NA panel seeks funds to transfer Rangers’ HQ from Jinnah Courts

Updated March 28, 2019


Rangers shifted their headquarters there (on a temporary basis) in April 1999. —
Rangers shifted their headquarters there (on a temporary basis) in April 1999. —

ISLAMABAD: A National Assembly panel on Wednesday called for provision of ‘adequate’ funds to the Sindh Rangers for shifting their headquarters from Jinnah Courts — a historically significant pre-Partition national heritage building in Karachi.

The NA standing committee, which met here with Raja Khurram Shahzad Nawaz in the chair, also sought details of funds provided to the Sindh Rangers and their distribution to date.

Originally named the Leslie Wilson Muslim Hostel, Jinnah Courts were constructed through the use of donations from citizens as well as provincial local bodies to provide residential facilities to students who came from across Sindh to pursue their studies. Its foundation stone was laid in June 1932, and the building was inaugurated a year later in June 1933. The hostel remained a place of high importance during the Pakistan Movement, with Mohammad Ali Jinnah also having visited. Soon after independence, the building was renamed after Mr Jinnah.

Recruitments made in Nadra recently also came under discussion

Responsibility for the building was transferred to the culture department in 1986 and the Rangers shifted their headquarters there (on a temporary basis) in April 1999. Earlier the Rangers headquarters had been housed in the Sheikh Zayed Islamic Centre (SZIC) on University Road, but that had to be vacated when the United Arab Emirates government — that had funded the construction of the SZIC — raised objections to its use by the law enforcement agency and said that the SZIC was meant for educational purposes.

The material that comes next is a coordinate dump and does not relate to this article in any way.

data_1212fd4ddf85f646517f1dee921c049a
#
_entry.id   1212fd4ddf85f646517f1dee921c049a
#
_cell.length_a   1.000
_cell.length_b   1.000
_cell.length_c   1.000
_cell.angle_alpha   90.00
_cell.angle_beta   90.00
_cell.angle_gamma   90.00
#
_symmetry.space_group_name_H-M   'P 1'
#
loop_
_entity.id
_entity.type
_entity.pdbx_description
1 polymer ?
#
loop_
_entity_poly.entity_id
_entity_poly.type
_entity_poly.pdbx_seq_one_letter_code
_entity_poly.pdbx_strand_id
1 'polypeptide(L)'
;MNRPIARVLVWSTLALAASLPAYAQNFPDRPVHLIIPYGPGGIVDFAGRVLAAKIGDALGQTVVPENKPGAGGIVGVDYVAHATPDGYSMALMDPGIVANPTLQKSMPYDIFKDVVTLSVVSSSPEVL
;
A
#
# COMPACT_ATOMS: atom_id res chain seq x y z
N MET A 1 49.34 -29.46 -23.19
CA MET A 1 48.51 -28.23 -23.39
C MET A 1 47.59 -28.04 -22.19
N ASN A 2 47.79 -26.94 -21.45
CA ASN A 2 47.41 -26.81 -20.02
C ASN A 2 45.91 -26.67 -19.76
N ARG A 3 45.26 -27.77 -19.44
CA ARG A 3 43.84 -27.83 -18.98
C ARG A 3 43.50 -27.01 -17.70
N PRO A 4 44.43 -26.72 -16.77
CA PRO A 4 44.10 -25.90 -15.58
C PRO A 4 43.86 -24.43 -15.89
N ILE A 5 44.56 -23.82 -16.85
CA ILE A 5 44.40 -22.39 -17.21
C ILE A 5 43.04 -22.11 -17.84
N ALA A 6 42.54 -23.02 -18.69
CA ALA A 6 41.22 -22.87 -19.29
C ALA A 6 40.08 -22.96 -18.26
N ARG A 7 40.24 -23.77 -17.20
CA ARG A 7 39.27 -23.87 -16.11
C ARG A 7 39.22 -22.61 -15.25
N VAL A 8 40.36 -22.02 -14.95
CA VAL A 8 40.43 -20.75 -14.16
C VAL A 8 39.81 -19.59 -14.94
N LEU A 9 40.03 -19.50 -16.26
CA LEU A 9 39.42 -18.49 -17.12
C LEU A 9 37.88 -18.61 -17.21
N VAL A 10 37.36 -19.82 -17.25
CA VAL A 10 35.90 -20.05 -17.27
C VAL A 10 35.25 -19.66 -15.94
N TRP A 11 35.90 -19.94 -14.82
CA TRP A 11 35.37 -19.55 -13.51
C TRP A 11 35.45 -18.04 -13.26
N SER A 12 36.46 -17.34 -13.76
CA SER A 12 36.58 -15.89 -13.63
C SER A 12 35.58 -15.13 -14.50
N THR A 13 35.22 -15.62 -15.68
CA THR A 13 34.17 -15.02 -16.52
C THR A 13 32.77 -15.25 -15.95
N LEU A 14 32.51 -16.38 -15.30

During Wednesday’s meeting, the committee also raised questions about recent recruitments by Nadra. The relevant ministry was asked to provide details of advertisements published by the identity card issuing organisation over the past one year and the recruitments made accordingly, along with the criteria used. The various issues faced by the public regarding obtaining computerised national identity cards (CNICs) were also discussed. It was emphasised that Nadra devise a system to deliver CNICs to people at their doorstep.

On its part, Nadra presented a briefing during which the committee was informed that the majority of Afghan immigrants came to Pakistan during the war in Afghanistan, onwards from 1978. The authority said that it had blocked ‘suspicious CNICs’ and was working on evolving standard operational procedures to resolve the matter as soon as possible. The committee rejected the National Database and Registration Authority (Amendment) Bill, seeking to allow voters to cast their votes anywhere in Pakistan. The bill has already been rejected by the Senate standing committee on the interior.

Immigration and Passports Director General Ishrat Ali briefed the committee about functions, performance, organisational structure and challenges faced by the department. The committee instructed that new offices be set up to accommodate citizens’ needs, while district passport offices in Saddar, Karachi, be shifted to the relevant districts to facilitate the public. It further held that action should be initiated against the contractor constructing the Sukkur passport office as regard to delays, with action oriented towards completing the project.

The panel was informed that as many 5,065 Pakistanis renounced citizenship over the past one and a half years, while only 111 foreigners got Pakistani citizenship. Mr Ali commented that many Pakistanis renounced citizenship after getting nationality of countries that had no dual nationality agreement signed with Pakistan, explaining that predominantly, foreign spouses of Pakistani nationals applied for nationality here. He expressed surprise that the number of those who surrendered nationality was higher than those getting the citizenship.

Published in Dawn, March 28th, 2019